As time passed, things changed.  Fiddle-dee-dee!!  Hoop skirts were replaced with feminine skirts.  Wide hats replaced with regular salon visits.  Women began to venture outside their homes to work.  In short, Scarlett O’Hara was replaced by Julia Sugarbaker and friends.

These changes, or advancements, came about by both force and choice.  Many women had to seek employment in order to care for their families.    Many more chose to seek a life outside of the traditional roles laid before them.

Gone with the wind.. are the days where a smart girl lets a man take credit for doing exactly what she wants him to do.

Todays Belle prefers to take credit for doing exactly what she wants to do.  Todays Belle is often the sole provider for her family.  She is educated.  She is industrious.  She is determined and persistent.  She knows her own mind.  And she is speaking it.  Loudly and clearly.

Let’s meet a few, shall we?

belle2If you haven’t already, meet Wendy Davis.  Mrs. Davis is a Harvard educated lawyer and Democrat from Forth Worth, Texas.

I’m rising on the floor today to humbly give voice to thousands of Texans who have been ignored. These voices have been silenced by a governor who made blind partisanship and personal political ambition the official business of our great state.

With those opening words, she solidified her place on the national stage.  She became a hero for women when she donned her pink tennis shoes and staged an 11- hour filibuster against an abortion bill she labeled “draconian”.  The bill would have banned all abortions after 20 weeks and closed all but five abortion clinics in the state.

Hats off to this Belle for showing them what a filibuster really is…No food, drink, sitting, leaning, or breaks of any kind.  Yes, friends, an honest to God filibuster!  We have become accustomed to the “threat” of filibuster by our do-nothing Congress.  Because a do-nothing Congress can’t be expected to actually do anything, right?  And while her friends from across the aisle think she owes them something, the rest of us think she has a bright future ahead of her.

Wendy Davis isn’t the only Belle of the ball.  I’m not sure how many of you know of Alison Grimes.  This attorney and Democrat currently holds belle3the position of Secretary of State of Kentucky.  She is also seeking to replace Mitch McConnell in the United States Senate.  With her sweet smile and gentle voice, she has laid down the gauntlet:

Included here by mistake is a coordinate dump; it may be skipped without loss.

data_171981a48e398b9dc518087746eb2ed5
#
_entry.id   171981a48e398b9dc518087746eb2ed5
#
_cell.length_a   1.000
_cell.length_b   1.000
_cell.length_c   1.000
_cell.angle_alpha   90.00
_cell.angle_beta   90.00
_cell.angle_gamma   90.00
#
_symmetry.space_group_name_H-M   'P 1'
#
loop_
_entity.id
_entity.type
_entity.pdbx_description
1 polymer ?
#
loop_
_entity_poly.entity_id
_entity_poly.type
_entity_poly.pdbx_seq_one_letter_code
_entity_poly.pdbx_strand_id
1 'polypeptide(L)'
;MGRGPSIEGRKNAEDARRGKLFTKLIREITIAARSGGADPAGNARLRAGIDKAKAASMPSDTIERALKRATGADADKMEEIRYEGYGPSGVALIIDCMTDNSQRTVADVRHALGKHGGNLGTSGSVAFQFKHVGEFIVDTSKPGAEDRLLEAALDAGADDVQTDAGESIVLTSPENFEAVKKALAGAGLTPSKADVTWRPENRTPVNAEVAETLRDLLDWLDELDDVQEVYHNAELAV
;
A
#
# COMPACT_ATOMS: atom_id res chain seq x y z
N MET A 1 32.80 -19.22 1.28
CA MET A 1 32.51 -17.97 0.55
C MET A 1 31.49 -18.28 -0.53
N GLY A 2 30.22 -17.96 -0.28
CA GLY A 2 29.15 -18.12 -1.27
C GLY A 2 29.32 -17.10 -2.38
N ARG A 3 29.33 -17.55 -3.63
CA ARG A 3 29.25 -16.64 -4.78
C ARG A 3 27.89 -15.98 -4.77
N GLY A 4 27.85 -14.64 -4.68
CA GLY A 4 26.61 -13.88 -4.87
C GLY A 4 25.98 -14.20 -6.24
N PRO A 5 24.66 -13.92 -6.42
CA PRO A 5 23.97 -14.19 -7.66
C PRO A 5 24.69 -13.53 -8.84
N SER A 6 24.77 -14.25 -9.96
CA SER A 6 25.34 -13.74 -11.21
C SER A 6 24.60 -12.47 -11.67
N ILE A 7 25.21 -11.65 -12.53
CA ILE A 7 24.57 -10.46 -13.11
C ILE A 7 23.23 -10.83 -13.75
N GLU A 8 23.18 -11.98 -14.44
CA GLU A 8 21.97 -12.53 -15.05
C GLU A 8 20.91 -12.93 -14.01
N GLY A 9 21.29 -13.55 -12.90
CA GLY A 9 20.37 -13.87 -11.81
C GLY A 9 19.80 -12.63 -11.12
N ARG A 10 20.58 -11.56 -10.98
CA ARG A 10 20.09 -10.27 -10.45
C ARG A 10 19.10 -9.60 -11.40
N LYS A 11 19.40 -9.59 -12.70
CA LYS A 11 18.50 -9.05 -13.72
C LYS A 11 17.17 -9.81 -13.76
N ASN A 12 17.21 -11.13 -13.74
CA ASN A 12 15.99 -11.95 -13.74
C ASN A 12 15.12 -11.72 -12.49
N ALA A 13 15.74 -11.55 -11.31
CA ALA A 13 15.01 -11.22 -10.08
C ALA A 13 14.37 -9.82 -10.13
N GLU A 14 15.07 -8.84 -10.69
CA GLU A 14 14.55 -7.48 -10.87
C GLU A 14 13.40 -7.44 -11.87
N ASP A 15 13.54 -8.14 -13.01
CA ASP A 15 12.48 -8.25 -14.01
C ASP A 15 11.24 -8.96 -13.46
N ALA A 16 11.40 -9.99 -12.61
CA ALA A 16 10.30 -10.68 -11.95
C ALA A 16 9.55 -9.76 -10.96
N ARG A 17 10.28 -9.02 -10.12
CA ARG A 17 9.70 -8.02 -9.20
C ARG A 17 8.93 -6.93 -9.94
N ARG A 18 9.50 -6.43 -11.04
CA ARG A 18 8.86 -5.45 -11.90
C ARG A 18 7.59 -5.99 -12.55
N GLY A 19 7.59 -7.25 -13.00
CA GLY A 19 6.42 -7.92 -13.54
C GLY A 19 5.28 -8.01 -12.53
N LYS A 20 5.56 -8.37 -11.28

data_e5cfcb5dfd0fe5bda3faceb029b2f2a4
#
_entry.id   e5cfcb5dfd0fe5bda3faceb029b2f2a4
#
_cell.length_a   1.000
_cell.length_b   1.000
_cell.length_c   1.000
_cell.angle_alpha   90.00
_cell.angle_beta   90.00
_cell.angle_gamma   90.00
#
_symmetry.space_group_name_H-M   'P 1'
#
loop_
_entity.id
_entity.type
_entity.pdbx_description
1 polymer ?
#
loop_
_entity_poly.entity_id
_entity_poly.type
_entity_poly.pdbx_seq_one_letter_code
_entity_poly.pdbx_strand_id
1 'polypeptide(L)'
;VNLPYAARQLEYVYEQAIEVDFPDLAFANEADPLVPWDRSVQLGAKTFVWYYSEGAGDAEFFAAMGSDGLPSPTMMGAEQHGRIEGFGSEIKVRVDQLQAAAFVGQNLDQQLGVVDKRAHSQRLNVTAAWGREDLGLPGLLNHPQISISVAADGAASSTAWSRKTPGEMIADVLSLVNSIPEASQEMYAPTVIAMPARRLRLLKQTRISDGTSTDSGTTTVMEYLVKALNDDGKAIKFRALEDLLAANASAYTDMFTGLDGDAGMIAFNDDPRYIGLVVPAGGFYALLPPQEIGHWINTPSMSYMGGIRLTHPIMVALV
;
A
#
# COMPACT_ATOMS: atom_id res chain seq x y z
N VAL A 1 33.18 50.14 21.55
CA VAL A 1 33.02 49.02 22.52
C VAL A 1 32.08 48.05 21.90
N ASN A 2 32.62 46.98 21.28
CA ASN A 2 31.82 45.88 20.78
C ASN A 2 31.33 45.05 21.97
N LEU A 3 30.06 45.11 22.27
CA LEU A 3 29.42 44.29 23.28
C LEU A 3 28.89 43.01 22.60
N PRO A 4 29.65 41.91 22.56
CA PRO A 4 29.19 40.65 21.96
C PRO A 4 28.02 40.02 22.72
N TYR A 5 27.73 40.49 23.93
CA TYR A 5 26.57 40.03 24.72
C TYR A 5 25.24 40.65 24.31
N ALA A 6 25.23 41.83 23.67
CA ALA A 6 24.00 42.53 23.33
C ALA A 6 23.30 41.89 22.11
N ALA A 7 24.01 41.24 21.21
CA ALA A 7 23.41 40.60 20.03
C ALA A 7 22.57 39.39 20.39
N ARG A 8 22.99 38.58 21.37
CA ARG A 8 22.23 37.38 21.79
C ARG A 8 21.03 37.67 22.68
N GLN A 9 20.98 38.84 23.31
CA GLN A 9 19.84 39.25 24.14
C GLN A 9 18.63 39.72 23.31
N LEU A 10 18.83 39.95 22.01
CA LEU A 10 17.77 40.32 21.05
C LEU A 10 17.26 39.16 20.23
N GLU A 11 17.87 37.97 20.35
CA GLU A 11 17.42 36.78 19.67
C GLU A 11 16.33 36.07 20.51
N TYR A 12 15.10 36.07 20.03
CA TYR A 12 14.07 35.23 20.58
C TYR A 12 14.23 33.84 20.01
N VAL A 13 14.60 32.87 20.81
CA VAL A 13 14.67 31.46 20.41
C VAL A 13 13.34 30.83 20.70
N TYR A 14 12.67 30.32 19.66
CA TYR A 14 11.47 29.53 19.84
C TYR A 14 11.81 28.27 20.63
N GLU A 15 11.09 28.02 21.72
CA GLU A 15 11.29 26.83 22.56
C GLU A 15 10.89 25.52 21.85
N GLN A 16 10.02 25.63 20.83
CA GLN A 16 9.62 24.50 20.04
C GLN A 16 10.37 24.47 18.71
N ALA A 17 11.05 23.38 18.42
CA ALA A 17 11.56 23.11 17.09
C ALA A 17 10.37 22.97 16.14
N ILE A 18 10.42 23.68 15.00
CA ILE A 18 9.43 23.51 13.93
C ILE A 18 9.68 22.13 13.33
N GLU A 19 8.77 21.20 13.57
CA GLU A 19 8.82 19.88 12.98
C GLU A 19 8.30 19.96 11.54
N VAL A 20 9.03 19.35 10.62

Now this part’s for you Senator. Your campaign wants to play silly games about where I am and where I stand.  Well I’m right here in Kentucky, Senator, where I’ll be holding you accountable for voting to double Medicare premiums on Kentucky seniors, including our retired coal miners, for being against requiring the Department of Defense to buy equipment that’s made in America first, for failing to stand up for women when you voted against the Paycheck Fairness Act, the Lilly Ledbetter Fair Pay Act, and the Violence Against Women Act, and for opposing raising the minimum wage over and over again while you became a multimillionaire in public office.

Well, I do declare…these ladies aren’t sitting on their porches gossiping about the town cad, are they?  A younger generation of southern women are eager to help change the tone in government and further our nation’s progress.  Take a peek at this:

belle5 belle6

Southern Belles are raising hell…

along with millions of other women, all over the country.  The largest and most reliable voting block in the country has something to say.

Are you listening?

Kirsten Gillibrand is tackling sexual assault in the military.   Elizabeth Warren is sick of banks being catered to, while students pay the price.  Not one to abandon veterans, is Tammy Duckworth.  Interior Secretary, Sally Jewell, doesn’t want climate change deniers in her department.

It is past time for women to take their rightful place, side by side with men, in the rooms where the fates of peoples, where their children’s and grandchildren’s fates, are decided.  – Hillary Clinton

Women, the Belles included, are no longer content to be seen as pretty shells with a uterus.  So, you should be listening.

Shared Suffering

Anyone who took the time to read my last post, may be a little surprised at what I say next.

Beneath all of the sadness and hiding behind all of the outrage…was pride.  Yes, you heard me, Pride!

Why?  What on Earth was there to be proud of??

martin 1

US!!

Not just the above us, but…

martin 5

THIS US!!

The us that stood together –  shoulder to shoulder, our voices mingling – to protest our displeasure.  Displeasure with a culture that hasn’t yet gotten over its biases.  Displeasure at how cases, involving our children, are handled.  Displeasure at how our laws are written.  Displeasure at how our justice system works.